min read

Break the "set it and forget it" culture of goal-setting

One of the most common reasons why student goal-setting falls short from the get go is due to a "set it and forget it" culture.

As a secondary school teacher, I have asked plenty of students in my own classes to review an assessment or reflect an outcome they are working towards and set a goal to guide them. Only to have this goal lost in their exercise book or a filing cabinet and never to be seen again.

What causes this problem and how to fix it?

Our research suggests that a root cause this problem is because student goal-setting practices are poorly integrated into existing learning tools and practices. Students tell us that goal-setting feels like an onerous add-on to learning as opposed to a constructive scaffold to support learning.

Here are three ways to eliminate the set it and forget it culture of goal-setting.

1. Chunking a goal into an action plan

Action plans help students stay on task by helping them recognise what to do next when they are working on achieving their goals and later reflect on the steps they took along the way. An action plan can look as simple as laying out a series of time bound steps to tick off. In the beginning, starting with simple steps is much better.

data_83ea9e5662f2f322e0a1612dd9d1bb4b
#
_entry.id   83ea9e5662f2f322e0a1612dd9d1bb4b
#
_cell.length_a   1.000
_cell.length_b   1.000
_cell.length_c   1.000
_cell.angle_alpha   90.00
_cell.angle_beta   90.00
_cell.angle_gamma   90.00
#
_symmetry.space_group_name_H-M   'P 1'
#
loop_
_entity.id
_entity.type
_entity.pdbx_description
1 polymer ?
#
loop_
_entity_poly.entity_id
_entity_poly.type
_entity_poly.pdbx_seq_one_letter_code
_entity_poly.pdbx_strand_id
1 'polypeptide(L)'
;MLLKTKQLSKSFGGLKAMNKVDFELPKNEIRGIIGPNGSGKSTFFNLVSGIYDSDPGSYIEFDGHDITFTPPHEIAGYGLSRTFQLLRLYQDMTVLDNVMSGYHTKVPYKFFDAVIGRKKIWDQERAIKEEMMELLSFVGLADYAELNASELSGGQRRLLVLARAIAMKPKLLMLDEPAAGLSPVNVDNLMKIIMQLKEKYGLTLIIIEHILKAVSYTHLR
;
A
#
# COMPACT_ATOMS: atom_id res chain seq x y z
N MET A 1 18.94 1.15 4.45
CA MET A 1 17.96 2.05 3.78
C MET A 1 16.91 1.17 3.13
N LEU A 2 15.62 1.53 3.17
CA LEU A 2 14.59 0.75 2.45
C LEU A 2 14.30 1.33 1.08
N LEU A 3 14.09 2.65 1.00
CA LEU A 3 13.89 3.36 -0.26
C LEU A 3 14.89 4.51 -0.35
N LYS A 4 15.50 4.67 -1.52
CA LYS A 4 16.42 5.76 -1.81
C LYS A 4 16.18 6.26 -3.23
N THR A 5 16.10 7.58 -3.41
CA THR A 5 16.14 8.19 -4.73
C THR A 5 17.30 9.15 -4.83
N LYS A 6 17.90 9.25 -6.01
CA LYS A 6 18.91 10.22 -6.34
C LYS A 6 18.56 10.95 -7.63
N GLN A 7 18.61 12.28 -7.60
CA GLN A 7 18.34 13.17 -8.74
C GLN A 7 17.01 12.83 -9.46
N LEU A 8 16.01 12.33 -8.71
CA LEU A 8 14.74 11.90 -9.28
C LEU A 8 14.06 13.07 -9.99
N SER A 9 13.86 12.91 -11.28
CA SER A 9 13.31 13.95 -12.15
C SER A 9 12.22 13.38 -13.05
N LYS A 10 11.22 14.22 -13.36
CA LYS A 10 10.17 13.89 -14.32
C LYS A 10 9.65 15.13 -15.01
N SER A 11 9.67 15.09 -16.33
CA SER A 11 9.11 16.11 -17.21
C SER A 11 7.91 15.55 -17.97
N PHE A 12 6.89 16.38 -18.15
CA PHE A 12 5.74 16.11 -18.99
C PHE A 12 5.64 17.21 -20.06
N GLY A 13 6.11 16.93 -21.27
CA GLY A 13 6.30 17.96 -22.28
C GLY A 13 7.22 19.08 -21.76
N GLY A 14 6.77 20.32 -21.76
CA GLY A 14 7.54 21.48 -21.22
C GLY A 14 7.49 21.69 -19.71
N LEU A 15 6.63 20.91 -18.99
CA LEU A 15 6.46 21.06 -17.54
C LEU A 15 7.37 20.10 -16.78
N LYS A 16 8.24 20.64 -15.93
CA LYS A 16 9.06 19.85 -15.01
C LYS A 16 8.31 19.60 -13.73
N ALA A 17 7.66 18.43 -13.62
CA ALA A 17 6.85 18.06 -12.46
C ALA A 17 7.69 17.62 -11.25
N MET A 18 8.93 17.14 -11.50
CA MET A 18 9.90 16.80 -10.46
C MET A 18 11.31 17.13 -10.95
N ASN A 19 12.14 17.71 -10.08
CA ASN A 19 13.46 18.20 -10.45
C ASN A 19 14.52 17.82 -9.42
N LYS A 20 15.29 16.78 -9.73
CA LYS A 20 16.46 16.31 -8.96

2. Improve self-regulation by guided reflections

Naturally, self-regulation requires students to stop, pause and think when they get stuck on solving a challenge. Guided reflections help students to manage this process and give direction when uncertainty creeps into the process. As students become more skilled at self-regulation they can be encouraged to manage their own reflective process.

3. Improve student-teacher relationships by checking-in regularly

Empower your students to check-in with you if they are stuck or they need further advice to progress on their work. Students are more likely to be engaged in the work when they know that their teacher cares and checks in on them, cheers them on and provides meaningful feedback. When you do check-in, ask students to show you what they have done on their action plans

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